hardy ferns

House wrens, Troglodytes aedon, nesting in a hanging basket

Finding Home with a Bunch of Ferners

This year, two families of house finches, Haemorhous mexicanus, decided that our Pyrrosia fern baskets were the perfect place to raise their young. Two of three baskets outside our bedroom are filled with the sounds of youngsters, constantly bugging their parents for another happy meal. It usually takes less than two weeks from birth to

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Tongue Caught in the Crack

We’ve struggled for years to grow some of the exceptional forms of Hart’s Tongue fern, Asplenium scolopendrium in our hot, humid climate. One cultivar that we’d long been enamored with is Asplenium ‘Keratoides’. After killing nearly everything we had, we stuck one in the crevice garden, where, to our amazement, it has performed marvelously. It

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Microlepia…one of our favorite ferners

We’re always disappointed when great plants don’t sell well enough to continue offering them, and one of our best examples is Microlepia ‘MacFaddeniae’. Below is our clump in the garden this week. This California selection of the Japanese native rigid lace fern forms a lovely, unique clump that stays evergreen until Christmas. Oh well, we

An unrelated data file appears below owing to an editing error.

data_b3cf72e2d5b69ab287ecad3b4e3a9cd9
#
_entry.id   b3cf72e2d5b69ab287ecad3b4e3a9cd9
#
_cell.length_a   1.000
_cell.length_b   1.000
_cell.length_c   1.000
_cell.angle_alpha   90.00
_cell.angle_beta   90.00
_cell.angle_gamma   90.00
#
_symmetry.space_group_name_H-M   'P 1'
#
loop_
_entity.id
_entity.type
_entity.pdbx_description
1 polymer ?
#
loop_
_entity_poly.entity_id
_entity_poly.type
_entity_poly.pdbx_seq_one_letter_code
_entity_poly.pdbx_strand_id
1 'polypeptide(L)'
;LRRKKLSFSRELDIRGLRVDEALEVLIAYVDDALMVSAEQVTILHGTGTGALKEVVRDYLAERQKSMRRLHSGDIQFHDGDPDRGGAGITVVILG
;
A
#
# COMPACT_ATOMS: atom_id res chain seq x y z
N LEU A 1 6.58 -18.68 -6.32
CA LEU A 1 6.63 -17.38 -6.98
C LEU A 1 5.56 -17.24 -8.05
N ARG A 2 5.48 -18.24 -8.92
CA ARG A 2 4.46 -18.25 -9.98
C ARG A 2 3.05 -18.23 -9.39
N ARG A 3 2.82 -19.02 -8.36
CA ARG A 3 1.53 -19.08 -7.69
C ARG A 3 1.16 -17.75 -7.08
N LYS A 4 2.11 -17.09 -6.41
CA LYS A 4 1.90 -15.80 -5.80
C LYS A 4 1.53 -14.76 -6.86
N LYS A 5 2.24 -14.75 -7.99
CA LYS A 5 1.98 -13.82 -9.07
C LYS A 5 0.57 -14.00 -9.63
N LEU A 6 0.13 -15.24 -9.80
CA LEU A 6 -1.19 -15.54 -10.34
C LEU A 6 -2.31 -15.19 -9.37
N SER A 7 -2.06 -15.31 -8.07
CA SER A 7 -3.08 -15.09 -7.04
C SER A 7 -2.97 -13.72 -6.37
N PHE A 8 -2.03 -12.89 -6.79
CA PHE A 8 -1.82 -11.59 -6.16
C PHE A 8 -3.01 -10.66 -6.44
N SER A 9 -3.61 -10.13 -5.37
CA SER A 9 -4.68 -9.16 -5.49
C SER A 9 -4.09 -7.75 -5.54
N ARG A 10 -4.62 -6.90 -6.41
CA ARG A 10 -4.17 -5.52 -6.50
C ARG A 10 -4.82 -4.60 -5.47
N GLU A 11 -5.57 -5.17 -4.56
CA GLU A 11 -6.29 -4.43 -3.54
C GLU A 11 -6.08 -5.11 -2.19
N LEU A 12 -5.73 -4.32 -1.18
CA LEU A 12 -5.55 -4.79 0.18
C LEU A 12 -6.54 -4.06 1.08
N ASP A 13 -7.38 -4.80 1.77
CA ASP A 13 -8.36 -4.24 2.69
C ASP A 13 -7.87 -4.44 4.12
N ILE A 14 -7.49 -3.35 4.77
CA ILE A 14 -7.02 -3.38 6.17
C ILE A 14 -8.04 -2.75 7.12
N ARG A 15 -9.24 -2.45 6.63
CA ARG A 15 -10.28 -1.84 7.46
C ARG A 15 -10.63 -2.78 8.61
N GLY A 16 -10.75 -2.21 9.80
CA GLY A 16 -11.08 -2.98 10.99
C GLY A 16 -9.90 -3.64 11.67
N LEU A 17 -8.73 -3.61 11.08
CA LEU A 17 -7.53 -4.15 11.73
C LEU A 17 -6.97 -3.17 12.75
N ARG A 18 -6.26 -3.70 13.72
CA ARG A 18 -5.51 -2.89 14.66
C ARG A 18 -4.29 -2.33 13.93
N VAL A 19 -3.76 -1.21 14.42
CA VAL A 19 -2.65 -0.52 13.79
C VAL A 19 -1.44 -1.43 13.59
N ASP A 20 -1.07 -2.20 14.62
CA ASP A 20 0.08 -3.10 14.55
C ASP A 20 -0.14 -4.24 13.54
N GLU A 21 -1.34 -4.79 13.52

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Time to bring back Resurrection Ferns

One of my favorite plants when I strolled through the woods as a young child was resurrection fern, Pleopeltis michauxiana. If the Latin name sounds unfamiliar, it was originally published in 1939 as a member of a different fern genus, Polypodium polypodioides var. michauxiana. It’s natural distribution range is quite large, from West Virginia south

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Pleopeltis – The Grey-haired Brazilian Sword Fern

We’ve been fortunate to grow a huge number of hardy garden ferns through the years, but it’s hard for any to top the amazing Pleopeltis lepidopteris, to which, we’ve given the common name, Brazilian hairy sword fern. Below is a patch at JLBG, composed of three individual clumps, looking great, despite the ravages of summer.

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